Randomness for non-computable measures

Authors:
Adam R. Day and Joseph S. Miller

Journal:
Trans. Amer. Math. Soc. **365** (2013), 3575-3591

MSC (2010):
Primary 03D32; Secondary 68Q30, 03D30

Published electronically:
January 17, 2013

MathSciNet review:
3042595

Full-text PDF

Abstract | References | Similar Articles | Additional Information

Abstract: Different approaches have been taken to defining randomness for non-computable probability measures. We will explain the approach of

Reimann and Slaman, along with the uniform test approach first introduced by Levin and also used by Gács, Hoyrup and Rojas. We will show that these approaches are fundamentally equivalent.

Having clarified what it means to be random for a non-computable probability measure, we turn our attention to Levin's *neutral measures*, for which all sequences are random. We show that every PA degree computes a neutral measure. We also show that a neutral measure has no least Turing degree representation and explain why the framework of the continuous degrees (a substructure of the enumeration degrees studied by Miller) can be used to determine the computational complexity of neutral measures. This allows us to show that the Turing ideals below neutral measures are exactly the Scott ideals. Since is an atom of a neutral measure if and only if it is computable from (every representation of) , we have a complete understanding of the possible sets of atoms of a neutral measure. One simple consequence is that every neutral measure has a Martin-Löf random atom.

**1.**Patrick Billingsley,*Convergence of probability measures*, 2nd ed., Wiley Series in Probability and Statistics: Probability and Statistics, John Wiley & Sons, Inc., New York, 1999. A Wiley-Interscience Publication. MR**1700749****2.**Rodney G. Downey and Denis R. Hirschfeldt,*Algorithmic randomness and complexity*, Theory and Applications of Computability, Springer, New York, 2010. MR**2732288****3.**Peter Gács,*Uniform test of algorithmic randomness over a general space*, Theoret. Comput. Sci.**341**(2005), no. 1-3, 91–137. MR**2159646**, 10.1016/j.tcs.2005.03.054**4.**Mathieu Hoyrup and Cristóbal Rojas,*Computability of probability measures and Martin-Löf randomness over metric spaces*, Inform. and Comput.**207**(2009), no. 7, 830–847. MR**2519075**, 10.1016/j.ic.2008.12.009**5.**Carl G. Jockusch Jr. and Robert I. Soare,*Π⁰₁ classes and degrees of theories*, Trans. Amer. Math. Soc.**173**(1972), 33–56. MR**0316227**, 10.1090/S0002-9947-1972-0316227-0**6.**Shizuo Kakutani,*A generalization of Brouwer’s fixed point theorem*, Duke Math. J.**8**(1941), 457–459. MR**0004776****7.**Daniel Lacombe,*Quelques procédés de définition en topologie recursive*, Constructivity in mathematics: Proceedings of the colloquium held at Amsterdam, 1957 (edited by A. Heyting), Studies in Logic and the Foundations of Mathematics, North-Holland Publishing Co., Amsterdam, 1959, pp. 129–158 (French). MR**0112838****8.**L. A. Levin,*The concept of a random sequence*, Dokl. Akad. Nauk SSSR**212**(1973), 548–550 (Russian). MR**0366096****9.**L. A. Levin,*Uniform tests for randomness*, Dokl. Akad. Nauk SSSR**227**(1976), no. 1, 33–35 (Russian). MR**0414222****10.**A. K. Zvonkin and L. A. Levin,*The complexity of finite objects and the basing of the concepts of information and randomness on the theory of algorithms*, Uspehi Mat. Nauk**25**(1970), no. 6(156), 85–127 (Russian). MR**0307889****11.**Per Martin-Löf,*The definition of random sequences*, Information and Control**9**(1966), 602–619. MR**0223179****12.**Joseph S. Miller,*Degrees of unsolvability of continuous functions*, J. Symbolic Logic**69**(2004), no. 2, 555–584. MR**2058189**, 10.2178/jsl/1082418543**13.**André Nies,*Computability and randomness*, Oxford Logic Guides, vol. 51, Oxford University Press, Oxford, 2009. MR**2548883****14.**Jan Reimann,*Effectively closed sets of measures and randomness*, Ann. Pure Appl. Logic**156**(2008), no. 1, 170–182. MR**2474448**, 10.1016/j.apal.2008.06.015**15.**Jan Reimann and Theodore A. Slaman.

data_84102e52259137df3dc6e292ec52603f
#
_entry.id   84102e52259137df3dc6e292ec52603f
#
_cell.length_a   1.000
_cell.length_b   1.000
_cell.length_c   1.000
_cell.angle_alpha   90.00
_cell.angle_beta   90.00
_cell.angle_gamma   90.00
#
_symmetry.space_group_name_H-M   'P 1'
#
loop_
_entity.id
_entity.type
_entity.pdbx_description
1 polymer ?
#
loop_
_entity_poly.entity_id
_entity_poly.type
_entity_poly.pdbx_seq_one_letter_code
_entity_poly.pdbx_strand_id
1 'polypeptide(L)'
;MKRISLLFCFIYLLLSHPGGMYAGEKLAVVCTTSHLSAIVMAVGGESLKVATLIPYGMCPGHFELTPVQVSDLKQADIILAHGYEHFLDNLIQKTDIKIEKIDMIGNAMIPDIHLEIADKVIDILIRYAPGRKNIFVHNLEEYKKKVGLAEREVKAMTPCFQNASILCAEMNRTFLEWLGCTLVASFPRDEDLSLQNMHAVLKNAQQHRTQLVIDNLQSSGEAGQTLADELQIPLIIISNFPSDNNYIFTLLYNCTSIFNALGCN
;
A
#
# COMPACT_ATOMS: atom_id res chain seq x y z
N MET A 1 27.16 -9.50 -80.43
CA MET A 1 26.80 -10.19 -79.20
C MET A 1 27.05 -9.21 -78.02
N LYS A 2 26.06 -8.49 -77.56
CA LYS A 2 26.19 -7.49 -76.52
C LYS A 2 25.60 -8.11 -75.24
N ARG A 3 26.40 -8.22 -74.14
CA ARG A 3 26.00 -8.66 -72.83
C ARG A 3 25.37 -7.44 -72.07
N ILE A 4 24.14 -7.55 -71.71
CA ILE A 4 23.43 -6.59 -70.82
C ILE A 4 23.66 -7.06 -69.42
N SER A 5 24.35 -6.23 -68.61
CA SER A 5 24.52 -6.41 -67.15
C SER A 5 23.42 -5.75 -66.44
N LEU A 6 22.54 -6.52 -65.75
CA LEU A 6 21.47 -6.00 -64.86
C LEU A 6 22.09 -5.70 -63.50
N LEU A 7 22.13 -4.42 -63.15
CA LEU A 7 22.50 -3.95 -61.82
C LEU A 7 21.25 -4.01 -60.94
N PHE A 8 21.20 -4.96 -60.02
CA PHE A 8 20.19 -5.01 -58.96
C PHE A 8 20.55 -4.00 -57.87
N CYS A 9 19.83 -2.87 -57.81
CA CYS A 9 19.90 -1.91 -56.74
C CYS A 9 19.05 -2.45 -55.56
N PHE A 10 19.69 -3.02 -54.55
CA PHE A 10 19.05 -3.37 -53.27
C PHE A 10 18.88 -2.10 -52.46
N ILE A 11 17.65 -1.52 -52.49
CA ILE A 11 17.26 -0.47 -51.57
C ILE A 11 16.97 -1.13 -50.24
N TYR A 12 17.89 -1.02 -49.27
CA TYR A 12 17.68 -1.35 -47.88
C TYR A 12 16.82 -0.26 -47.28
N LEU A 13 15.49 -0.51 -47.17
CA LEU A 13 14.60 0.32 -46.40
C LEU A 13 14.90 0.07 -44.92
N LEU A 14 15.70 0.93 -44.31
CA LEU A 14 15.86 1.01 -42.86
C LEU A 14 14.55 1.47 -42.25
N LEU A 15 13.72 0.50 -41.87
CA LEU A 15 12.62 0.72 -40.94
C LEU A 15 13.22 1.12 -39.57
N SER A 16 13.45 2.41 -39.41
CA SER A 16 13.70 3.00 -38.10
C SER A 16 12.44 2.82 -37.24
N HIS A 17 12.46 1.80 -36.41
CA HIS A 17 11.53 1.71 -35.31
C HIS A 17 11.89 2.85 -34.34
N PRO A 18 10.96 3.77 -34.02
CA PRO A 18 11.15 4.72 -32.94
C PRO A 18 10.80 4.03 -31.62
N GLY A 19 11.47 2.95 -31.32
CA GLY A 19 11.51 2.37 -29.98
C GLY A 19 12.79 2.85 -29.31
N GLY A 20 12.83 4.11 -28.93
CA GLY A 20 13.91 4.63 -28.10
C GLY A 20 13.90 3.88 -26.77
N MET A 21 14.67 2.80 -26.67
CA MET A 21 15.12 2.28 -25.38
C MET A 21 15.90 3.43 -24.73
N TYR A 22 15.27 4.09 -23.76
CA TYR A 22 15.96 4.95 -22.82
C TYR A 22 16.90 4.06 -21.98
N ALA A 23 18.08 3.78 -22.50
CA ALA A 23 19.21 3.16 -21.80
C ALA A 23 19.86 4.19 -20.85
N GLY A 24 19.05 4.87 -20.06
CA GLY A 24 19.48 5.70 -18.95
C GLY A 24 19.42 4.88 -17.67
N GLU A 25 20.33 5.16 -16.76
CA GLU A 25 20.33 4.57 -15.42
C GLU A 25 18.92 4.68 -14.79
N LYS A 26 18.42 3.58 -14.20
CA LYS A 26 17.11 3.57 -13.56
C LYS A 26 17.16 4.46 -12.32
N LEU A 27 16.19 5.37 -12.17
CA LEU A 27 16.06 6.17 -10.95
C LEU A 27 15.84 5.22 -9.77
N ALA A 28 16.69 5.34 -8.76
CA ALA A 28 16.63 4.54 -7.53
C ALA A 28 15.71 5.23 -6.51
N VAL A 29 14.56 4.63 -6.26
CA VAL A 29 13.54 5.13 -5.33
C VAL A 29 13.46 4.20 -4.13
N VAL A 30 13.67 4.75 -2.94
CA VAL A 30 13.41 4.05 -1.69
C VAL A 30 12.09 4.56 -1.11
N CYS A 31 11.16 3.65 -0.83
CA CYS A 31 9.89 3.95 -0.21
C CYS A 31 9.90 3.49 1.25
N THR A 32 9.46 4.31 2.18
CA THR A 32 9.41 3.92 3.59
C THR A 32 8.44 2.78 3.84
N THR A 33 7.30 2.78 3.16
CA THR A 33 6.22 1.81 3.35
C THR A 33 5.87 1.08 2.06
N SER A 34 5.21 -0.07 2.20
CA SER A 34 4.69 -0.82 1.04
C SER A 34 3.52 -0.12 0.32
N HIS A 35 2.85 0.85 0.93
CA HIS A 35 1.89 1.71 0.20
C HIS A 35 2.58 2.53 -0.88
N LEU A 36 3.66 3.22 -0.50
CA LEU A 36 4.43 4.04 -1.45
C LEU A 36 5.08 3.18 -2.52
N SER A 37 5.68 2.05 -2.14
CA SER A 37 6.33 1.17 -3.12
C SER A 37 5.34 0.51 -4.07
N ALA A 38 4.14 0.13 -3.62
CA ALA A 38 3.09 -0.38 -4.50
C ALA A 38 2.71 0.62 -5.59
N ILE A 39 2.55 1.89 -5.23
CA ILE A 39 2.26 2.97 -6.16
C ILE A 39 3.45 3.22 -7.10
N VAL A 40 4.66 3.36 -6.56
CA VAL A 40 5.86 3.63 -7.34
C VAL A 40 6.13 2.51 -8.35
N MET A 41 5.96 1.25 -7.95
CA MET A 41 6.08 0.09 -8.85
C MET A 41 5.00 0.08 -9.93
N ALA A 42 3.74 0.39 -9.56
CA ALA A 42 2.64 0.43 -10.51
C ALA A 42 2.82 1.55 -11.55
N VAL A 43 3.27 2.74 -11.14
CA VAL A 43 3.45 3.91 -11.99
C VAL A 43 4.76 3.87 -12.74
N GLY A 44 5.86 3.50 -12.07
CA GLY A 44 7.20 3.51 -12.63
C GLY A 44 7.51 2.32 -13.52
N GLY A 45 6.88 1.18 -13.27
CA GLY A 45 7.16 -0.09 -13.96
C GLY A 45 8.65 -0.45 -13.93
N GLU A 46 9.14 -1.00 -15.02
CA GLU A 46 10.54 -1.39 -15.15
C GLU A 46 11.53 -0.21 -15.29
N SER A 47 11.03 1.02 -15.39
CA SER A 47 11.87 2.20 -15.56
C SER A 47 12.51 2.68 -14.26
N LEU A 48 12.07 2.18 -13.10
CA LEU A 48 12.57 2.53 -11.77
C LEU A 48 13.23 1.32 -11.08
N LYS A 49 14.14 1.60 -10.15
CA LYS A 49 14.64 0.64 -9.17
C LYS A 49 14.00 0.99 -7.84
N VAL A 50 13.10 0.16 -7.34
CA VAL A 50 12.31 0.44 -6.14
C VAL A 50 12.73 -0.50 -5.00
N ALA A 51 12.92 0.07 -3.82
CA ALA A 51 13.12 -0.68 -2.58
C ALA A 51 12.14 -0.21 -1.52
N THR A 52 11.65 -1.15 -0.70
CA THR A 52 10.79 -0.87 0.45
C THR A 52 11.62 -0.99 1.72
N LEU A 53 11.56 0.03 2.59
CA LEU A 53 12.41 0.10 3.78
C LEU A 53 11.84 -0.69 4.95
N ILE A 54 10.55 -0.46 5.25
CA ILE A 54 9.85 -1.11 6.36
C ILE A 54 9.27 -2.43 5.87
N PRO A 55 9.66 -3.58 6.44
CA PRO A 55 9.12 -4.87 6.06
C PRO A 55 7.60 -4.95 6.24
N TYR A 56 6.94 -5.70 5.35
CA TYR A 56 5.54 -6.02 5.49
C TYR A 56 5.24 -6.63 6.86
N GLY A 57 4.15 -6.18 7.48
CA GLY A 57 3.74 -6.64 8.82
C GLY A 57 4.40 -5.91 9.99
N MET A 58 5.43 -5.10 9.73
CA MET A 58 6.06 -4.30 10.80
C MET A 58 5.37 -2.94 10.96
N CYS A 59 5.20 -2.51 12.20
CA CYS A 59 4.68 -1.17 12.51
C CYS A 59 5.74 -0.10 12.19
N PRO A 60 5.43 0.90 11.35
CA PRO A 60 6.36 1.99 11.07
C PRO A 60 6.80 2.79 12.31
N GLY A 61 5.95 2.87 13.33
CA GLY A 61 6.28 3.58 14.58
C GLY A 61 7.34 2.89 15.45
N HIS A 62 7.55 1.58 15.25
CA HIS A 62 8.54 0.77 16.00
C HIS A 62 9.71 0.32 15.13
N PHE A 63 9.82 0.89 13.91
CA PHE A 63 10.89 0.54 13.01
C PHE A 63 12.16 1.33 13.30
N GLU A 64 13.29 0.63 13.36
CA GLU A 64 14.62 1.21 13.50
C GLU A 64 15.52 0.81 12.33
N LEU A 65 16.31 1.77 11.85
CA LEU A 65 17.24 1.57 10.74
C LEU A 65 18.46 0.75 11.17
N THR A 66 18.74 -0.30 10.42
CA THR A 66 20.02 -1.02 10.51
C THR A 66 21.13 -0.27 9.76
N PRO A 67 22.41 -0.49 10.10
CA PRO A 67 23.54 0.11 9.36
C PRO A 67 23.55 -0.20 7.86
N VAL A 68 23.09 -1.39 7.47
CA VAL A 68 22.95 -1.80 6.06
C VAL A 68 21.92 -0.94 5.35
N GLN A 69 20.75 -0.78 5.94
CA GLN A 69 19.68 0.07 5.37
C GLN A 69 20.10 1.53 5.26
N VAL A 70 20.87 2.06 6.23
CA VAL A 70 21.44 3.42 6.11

Measures and their random reals.

To appear.**16.**M. Rozinas,*The semilattice of e-degrees*, Recursive functions (Russian), Ivanov. Gos. Univ., Ivanovo, 1978, pp. 71–84 (Russian). MR**604944****17.**Alan L. Selman,*Arithmetical reducibilities. I*, Z. Math. Logik Grundlagen Math.**17**(1971), 335–350. MR**0304150****18.**A. M. Turing.

On computable numbers, with an application to the Entscheidungsproblem. A correction.*Proceedings of the London Mathematical Society. Second Series*, 43:544-546, 1937.**19.**Klaus Weihrauch,*Computable analysis*, Texts in Theoretical Computer Science. An EATCS Series, Springer-Verlag, Berlin, 2000. An introduction. MR**1795407**

Retrieve articles in *Transactions of the American Mathematical Society*
with MSC (2010):
03D32,
68Q30,
03D30

Retrieve articles in all journals with MSC (2010): 03D32, 68Q30, 03D30

Additional Information

**Adam R. Day**

Affiliation:
School of Mathematics, Statistics and Operations Research, Victoria University of Wellington, Wellington 6140, New Zealand

Email:
adam.day@msor.vuw.ac.nz

**Joseph S. Miller**

Affiliation:
Department of Mathematics, University of Wisconsin, Madison, Wisconsin 53706-1388

Email:
jmiller@math.wisc.edu

DOI:
http://dx.doi.org/10.1090/S0002-9947-2013-05682-6

Received by editor(s):
November 21, 2010

Received by editor(s) in revised form:
August 10, 2011

Published electronically:
January 17, 2013

Additional Notes:
The second author was supported by the National Science Foundation under grants DMS-0945187 and DMS-0946325, the latter being part of a Focused Research Group in Algorithmic Randomness.

Article copyright:
© Copyright 2013
American Mathematical Society

The copyright for this article reverts to public domain 28 years after publication.